Wage growth has been the missing link throughout a period that has produced more than 18.5 million new jobs, including 209,000 in July.
But Amy Glaser, who helps run Adecco Staffing, believes the befuddled policymakers, politicians and economists — not to mention the workers themselves — looking for pay to surge won't have to wait much longer.
As she interacts with clients hungry to hire new employees, Glaser said she sees a climate where companies are going to have no choice but to start jacking up compensation in order to meet a changing climate. Adecco is the largest staffing firm in the world and specializes in connecting employers with workers.
"The demand for labor in this market is intensely high," she said. "In every discussion I'm having with my clients, wages are the No. 1 topic. I expect a substantial uptick in the average hourly earnings potential."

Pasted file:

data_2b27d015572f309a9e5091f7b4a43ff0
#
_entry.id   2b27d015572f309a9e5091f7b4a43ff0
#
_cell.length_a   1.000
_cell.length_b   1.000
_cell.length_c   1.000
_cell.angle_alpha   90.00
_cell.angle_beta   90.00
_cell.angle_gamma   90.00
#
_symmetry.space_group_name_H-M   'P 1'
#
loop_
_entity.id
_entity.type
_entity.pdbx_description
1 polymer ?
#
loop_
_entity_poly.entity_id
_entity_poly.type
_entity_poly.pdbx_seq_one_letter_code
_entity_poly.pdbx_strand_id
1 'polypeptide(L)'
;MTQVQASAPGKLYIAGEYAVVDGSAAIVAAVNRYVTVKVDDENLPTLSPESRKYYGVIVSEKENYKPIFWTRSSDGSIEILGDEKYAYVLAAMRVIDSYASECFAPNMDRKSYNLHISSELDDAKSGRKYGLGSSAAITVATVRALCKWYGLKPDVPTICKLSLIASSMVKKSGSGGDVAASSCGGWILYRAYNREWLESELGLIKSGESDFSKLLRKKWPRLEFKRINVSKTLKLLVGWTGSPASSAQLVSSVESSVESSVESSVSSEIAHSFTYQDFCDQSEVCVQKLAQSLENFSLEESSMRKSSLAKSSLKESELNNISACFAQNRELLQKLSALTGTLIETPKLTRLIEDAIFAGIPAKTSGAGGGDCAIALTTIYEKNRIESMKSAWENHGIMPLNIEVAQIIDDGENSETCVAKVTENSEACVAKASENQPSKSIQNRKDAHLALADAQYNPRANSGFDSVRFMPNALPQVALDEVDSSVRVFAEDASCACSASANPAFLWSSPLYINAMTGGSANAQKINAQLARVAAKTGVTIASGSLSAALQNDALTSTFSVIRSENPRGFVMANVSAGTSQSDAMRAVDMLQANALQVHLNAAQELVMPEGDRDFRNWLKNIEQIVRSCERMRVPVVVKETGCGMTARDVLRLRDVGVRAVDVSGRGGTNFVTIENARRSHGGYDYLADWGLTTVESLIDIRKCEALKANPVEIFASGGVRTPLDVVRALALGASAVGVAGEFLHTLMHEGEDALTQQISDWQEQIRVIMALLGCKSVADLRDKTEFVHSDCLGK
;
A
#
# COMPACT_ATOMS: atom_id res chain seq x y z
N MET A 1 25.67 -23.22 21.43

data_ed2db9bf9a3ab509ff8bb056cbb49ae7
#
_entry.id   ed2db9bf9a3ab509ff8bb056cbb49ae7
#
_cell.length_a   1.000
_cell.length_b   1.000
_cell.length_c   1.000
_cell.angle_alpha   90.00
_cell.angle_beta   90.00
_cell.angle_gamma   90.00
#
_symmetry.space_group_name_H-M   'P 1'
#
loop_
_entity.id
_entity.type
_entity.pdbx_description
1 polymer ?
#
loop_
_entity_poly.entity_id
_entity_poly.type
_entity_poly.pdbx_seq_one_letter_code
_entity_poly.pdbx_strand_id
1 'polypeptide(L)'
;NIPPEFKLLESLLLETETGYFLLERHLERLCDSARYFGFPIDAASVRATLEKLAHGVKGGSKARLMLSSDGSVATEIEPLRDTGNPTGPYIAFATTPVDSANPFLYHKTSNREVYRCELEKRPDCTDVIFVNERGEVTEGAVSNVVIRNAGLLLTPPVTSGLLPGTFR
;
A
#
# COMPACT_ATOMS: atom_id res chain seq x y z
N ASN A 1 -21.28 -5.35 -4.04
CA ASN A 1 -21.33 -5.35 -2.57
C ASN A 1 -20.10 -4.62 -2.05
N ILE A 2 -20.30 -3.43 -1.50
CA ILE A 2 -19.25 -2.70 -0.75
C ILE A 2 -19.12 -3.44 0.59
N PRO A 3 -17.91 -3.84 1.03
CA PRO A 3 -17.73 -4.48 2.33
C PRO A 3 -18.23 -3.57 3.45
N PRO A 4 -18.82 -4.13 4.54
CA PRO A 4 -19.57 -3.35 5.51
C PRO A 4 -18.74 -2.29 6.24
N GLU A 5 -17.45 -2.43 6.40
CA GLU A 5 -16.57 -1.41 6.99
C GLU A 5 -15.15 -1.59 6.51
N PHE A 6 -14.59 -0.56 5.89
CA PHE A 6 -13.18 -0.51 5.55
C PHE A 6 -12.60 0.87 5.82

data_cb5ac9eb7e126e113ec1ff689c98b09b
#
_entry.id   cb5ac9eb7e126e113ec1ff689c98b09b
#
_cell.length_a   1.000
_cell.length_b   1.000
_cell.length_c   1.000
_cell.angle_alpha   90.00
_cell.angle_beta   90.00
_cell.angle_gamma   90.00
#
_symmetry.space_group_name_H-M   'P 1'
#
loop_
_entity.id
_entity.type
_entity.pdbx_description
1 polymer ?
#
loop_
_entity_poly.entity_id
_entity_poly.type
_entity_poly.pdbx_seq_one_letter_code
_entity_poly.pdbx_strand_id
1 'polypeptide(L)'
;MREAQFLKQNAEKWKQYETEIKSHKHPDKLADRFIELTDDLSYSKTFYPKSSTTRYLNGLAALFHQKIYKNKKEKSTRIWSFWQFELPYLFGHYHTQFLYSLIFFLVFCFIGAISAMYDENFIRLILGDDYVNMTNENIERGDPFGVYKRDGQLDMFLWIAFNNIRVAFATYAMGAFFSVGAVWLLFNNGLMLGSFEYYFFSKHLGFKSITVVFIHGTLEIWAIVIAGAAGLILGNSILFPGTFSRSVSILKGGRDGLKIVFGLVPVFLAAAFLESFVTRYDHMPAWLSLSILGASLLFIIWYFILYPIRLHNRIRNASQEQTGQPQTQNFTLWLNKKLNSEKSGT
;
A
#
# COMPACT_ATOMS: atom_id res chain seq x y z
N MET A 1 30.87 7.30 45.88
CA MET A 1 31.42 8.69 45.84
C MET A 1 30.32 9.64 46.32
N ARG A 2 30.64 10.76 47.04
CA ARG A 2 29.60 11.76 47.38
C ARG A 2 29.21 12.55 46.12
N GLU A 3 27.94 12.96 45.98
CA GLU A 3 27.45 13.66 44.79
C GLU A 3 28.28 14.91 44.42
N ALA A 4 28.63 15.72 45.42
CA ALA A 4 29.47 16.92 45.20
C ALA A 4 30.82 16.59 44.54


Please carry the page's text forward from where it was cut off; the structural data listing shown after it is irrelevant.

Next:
So far, substantial moves in the metric Glaser mentioned have been elusive.
In the most recent report on nonfarm payrolls growth, issued Friday, the Bureau of Labor Statistics said average hourly earnings rose 9 cents an hour, good for a 0.3 percent monthly gain that translates into a 2.53 percent annualized increase.
That's not exactly poor, and indeed is more than 1 percentage point higher than the current inflation rate. However, it has been running below a level that makes policymakers, like those at the Federal Reserve, comfortable. The Fed is the process of gradually raising interest rates, but is looking for stronger signs of "good" inflation to bolster the case for policy normalization after years of cheap money used to stimulate the economy.